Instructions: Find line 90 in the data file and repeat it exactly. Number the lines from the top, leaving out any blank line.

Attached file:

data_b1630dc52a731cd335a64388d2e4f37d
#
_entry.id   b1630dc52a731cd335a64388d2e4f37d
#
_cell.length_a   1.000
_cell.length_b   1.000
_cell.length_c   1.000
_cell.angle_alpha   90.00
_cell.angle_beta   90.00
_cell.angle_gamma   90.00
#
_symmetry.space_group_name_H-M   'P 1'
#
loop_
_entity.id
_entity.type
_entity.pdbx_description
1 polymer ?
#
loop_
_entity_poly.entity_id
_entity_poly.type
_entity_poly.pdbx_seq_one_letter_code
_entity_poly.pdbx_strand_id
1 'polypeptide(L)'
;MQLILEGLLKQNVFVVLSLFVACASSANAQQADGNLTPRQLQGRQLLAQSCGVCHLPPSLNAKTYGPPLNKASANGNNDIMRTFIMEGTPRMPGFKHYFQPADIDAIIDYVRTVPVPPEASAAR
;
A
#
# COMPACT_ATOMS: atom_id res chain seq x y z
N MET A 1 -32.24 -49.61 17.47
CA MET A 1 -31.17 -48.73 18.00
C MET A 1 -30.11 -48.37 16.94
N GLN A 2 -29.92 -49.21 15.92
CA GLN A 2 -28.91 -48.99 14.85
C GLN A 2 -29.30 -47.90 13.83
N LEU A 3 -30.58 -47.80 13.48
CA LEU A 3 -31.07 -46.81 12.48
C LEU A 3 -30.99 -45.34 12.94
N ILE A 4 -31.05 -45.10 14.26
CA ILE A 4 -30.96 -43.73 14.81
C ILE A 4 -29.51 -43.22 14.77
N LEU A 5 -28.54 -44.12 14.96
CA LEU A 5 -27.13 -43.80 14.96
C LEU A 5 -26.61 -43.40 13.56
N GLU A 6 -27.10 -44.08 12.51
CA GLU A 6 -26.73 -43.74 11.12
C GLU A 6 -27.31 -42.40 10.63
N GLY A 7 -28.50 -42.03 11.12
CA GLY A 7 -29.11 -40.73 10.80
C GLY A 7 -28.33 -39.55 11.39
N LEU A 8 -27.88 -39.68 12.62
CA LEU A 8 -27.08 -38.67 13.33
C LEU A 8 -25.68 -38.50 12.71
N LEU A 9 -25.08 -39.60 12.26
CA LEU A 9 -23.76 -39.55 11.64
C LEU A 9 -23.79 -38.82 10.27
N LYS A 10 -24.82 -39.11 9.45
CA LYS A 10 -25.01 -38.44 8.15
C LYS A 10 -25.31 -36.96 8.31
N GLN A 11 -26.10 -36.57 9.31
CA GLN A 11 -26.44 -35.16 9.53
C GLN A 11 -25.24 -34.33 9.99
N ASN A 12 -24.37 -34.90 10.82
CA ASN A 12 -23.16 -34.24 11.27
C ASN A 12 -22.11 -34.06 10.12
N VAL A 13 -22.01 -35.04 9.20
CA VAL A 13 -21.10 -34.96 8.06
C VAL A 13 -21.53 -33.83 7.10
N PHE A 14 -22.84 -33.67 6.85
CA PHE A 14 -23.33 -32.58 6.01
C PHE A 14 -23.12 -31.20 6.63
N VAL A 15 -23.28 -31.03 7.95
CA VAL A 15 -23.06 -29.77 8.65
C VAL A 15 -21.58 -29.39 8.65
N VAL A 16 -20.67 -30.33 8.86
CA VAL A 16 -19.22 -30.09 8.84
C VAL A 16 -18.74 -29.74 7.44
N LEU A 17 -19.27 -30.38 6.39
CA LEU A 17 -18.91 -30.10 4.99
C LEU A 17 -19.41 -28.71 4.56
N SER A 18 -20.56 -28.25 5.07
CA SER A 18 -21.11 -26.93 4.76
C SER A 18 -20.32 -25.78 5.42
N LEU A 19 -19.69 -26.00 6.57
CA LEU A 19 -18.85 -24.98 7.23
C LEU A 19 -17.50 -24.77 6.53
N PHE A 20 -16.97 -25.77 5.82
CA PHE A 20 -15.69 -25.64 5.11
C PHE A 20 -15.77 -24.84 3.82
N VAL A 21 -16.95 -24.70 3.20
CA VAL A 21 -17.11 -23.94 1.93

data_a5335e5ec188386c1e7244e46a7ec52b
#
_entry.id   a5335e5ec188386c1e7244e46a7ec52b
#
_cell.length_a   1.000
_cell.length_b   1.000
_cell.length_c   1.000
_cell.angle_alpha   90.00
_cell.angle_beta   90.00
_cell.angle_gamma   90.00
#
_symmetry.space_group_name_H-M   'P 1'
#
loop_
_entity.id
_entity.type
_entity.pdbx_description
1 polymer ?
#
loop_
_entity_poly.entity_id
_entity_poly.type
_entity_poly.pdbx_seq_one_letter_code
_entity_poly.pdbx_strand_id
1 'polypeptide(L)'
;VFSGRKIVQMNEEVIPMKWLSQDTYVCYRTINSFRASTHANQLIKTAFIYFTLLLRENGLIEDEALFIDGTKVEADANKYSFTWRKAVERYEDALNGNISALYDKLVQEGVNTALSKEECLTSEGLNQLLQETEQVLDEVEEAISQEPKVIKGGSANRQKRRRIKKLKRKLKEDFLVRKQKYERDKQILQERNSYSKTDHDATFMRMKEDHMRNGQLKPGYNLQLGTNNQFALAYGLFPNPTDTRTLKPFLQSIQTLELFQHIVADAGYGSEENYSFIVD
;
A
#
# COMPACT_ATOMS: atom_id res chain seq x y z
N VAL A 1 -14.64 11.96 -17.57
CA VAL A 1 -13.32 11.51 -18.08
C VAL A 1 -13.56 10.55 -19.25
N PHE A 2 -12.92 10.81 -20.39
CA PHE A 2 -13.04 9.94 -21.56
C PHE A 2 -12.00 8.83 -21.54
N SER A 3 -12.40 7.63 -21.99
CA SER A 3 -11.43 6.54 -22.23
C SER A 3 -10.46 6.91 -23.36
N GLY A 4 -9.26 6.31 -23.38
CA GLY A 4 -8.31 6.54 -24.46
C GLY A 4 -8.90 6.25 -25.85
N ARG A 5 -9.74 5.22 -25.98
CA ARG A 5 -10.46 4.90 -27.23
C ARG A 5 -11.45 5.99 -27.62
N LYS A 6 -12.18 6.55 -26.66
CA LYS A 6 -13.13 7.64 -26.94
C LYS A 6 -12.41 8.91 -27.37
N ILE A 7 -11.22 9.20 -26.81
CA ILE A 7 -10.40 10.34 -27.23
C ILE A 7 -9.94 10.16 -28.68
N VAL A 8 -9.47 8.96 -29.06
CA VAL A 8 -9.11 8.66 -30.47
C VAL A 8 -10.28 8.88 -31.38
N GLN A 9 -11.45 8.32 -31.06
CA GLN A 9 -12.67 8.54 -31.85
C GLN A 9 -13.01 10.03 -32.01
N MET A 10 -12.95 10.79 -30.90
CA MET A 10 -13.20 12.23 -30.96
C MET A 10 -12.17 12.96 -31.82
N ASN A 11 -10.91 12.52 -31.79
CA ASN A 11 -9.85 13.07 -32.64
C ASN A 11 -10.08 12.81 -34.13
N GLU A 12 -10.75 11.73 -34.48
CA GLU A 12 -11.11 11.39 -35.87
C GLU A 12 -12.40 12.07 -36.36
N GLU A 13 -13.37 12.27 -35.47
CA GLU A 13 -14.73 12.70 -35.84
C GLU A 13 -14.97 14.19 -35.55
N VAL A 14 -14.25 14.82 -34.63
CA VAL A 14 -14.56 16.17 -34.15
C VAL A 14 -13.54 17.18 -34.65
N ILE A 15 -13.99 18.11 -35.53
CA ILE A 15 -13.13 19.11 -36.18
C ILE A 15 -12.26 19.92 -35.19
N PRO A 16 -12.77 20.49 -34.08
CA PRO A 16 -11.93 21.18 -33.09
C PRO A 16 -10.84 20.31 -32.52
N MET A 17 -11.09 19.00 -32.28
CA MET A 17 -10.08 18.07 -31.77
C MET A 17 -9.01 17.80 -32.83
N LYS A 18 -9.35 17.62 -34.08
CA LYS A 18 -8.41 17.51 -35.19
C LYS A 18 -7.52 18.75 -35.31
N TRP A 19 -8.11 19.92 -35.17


C PHE A 20 -15.77 -24.84 3.82